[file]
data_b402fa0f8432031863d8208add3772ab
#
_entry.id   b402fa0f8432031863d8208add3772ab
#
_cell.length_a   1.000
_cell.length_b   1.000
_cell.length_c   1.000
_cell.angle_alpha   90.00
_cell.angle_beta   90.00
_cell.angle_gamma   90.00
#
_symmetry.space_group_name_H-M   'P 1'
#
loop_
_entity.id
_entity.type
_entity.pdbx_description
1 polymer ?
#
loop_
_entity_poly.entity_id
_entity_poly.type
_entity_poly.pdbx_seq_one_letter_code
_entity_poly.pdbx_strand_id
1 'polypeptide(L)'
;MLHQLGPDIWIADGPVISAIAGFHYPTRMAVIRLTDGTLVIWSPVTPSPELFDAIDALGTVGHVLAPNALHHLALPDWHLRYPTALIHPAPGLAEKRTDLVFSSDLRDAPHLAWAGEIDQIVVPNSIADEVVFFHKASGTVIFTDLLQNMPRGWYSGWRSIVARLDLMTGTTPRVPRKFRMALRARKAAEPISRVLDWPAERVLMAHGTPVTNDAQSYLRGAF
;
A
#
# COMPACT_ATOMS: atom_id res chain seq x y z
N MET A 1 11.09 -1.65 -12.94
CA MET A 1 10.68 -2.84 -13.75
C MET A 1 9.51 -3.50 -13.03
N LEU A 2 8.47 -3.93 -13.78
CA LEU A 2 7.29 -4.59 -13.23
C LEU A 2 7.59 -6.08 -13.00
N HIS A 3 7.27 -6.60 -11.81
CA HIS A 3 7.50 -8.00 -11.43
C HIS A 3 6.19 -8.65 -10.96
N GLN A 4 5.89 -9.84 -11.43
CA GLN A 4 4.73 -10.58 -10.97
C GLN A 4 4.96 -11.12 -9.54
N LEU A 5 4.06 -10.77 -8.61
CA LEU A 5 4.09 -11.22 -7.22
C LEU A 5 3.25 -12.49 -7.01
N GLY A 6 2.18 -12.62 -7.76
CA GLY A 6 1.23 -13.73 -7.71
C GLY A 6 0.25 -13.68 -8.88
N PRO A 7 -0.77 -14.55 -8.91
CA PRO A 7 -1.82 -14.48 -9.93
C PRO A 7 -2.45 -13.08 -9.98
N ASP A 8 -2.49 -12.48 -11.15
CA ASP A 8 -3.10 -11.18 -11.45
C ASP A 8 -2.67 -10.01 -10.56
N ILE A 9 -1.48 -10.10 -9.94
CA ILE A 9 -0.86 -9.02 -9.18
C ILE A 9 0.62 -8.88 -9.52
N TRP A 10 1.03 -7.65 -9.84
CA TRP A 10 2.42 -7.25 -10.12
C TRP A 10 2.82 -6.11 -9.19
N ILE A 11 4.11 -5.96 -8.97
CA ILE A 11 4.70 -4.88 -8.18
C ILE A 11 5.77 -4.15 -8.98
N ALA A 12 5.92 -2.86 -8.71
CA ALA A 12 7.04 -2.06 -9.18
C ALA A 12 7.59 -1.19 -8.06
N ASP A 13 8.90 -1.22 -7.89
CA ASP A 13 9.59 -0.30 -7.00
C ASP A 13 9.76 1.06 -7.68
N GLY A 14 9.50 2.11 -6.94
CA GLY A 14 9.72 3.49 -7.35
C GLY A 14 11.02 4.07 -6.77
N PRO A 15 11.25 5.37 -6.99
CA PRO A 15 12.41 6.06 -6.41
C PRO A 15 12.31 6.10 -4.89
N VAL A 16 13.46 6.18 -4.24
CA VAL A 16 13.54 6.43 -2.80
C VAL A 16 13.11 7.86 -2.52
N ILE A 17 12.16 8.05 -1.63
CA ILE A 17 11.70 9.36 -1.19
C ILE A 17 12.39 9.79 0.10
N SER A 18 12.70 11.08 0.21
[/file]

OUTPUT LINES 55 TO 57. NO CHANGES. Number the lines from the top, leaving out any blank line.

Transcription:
N ILE A 9 -1.48 -10.10 -9.94
CA ILE A 9 -0.86 -9.02 -9.18
C ILE A 9 0.62 -8.88 -9.52